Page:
In the Mosaic Law, God never guaranteed long life to a child who honored his parent; instead, He promised the OPPORTUNITY to live longer.  Deuteronomy 5:16, “Honour thy father and thy mother, as the LORD thy God hath commanded thee; that thy days MAY be prolonged, and that it MAY go well with thee, in the land which the LORD thy God giveth thee.”  God said, “may” instead of “will” because this commandment wouldn’t replace the law of sowing and reaping.  If a child honored and heeded an ungodly parent, it would not go well with him and his days would not be prolonged since “the way of the transgressor is hard” (Proverbs 13:15).  If a child honored and heeded a godly parent, he would receive the POSSIBILITY and even PROBABILITY of it going well with him and his days being prolonged.

The benefit of honoring one’s parents hinge on the type of parent a child honors.  Paul the Apostle infers this very truth when referring to the Hebrew 5th Commandment in his letter to the Ephesian believers.  Ephesians 6:1-3, “Children, obey your parents IN THE LORD: for this is right. Honour thy father and mother; (which is the first commandment with promise;) That it MAY be well with thee, and thou MAYEST live long on the earth.”  Solomon assured his son of a long life if he embraced his father’s instruction because it was wise instruction.  That benefit of long life only remained a potential benefit as long as he continued to embrace his father’s wise instruction.  The key to receiving that benefit hinged on wise parental instruction, not on parental instruction alone.  No amount of honor or respect to a parent can overcome the law of sowing and reaping.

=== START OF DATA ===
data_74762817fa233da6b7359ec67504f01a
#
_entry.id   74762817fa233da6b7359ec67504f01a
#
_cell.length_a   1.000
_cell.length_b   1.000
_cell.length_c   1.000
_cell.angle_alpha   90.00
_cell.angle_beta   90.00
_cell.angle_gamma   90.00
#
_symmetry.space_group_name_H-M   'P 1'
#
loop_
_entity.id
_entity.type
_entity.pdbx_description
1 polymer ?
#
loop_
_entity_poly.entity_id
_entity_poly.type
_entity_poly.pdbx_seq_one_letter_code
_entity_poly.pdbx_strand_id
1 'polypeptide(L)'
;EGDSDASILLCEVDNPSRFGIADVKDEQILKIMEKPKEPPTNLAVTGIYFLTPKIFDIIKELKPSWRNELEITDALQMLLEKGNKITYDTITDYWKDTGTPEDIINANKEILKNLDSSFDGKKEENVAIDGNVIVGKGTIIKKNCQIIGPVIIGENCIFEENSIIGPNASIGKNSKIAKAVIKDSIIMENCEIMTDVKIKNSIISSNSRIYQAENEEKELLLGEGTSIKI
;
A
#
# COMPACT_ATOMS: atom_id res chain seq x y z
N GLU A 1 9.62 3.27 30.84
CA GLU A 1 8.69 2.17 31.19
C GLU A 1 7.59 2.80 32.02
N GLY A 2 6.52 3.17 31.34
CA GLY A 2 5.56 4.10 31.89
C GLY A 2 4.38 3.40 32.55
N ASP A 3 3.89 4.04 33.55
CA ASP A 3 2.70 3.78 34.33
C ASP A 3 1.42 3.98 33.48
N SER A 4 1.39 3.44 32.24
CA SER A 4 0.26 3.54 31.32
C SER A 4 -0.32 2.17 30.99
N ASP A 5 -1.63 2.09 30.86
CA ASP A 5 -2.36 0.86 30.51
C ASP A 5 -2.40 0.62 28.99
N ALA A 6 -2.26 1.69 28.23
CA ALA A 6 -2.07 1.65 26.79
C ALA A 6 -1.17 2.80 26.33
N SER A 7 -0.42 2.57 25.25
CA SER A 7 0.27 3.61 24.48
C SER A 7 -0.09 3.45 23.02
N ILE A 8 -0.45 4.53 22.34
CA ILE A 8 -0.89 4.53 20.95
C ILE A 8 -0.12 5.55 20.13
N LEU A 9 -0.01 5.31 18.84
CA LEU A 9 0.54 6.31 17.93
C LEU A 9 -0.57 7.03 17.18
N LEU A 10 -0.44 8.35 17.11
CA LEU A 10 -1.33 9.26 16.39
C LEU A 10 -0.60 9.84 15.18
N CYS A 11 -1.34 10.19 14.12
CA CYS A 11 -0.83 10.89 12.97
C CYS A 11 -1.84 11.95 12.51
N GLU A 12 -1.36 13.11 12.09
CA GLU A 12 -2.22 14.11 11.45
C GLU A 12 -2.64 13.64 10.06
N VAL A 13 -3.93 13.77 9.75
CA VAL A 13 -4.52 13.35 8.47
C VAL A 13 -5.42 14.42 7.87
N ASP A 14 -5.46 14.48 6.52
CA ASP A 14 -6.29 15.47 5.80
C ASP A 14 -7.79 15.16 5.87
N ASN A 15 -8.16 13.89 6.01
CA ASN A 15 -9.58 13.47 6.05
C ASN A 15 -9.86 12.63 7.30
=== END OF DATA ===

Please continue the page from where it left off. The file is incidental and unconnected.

Wise parental counsel is the counsel that will prevent a child from doing foolish things that could jeopardize his life or cut his years short.  Ultimately, it is up to a child to accept or reject his parent’s advice.  Honoring and heeding a wise parent will bring a child the opportunity for a longer life while dishonoring and rejecting a wise parent’s advice will remove the benefit of wisdom altogether from that child’s life.  When it comes to parental instruction, a child gets out of it what he puts into it.  When it comes to parental advice, a child reaps what he sows.  When it comes to the Fifth Commandment, there are no guarantees – just probabilities that hinge on the law of sowing and reaping.

Children, respecting your wise parent doesn’t extend your life – receiving your wise parent’s counsel puts you in a position to avoid danger and therefore, extend your life.  Many sons and daughters have respected their parents but have rejected their “old-fashioned counsel.”  Many sons and daughters have respected the faith of their parents but have chosen to reject that same faith in their lives.  One can respect their father and mother but fail to receive their instruction.  Failure to receive wise counsel will result in receiving the consequences of foolishness.  No child can sidestep the law of sowing and reaping.

Parents, your children will only be as good as the counsel they hear and ultimately, receive.  Raising a respectful son or daughter is not enough for them to be successful in life.  Children need sound counsel.  Children need wise instruction.  Wisdom alone is what will help a precious son or daughter avoid the hardship of life.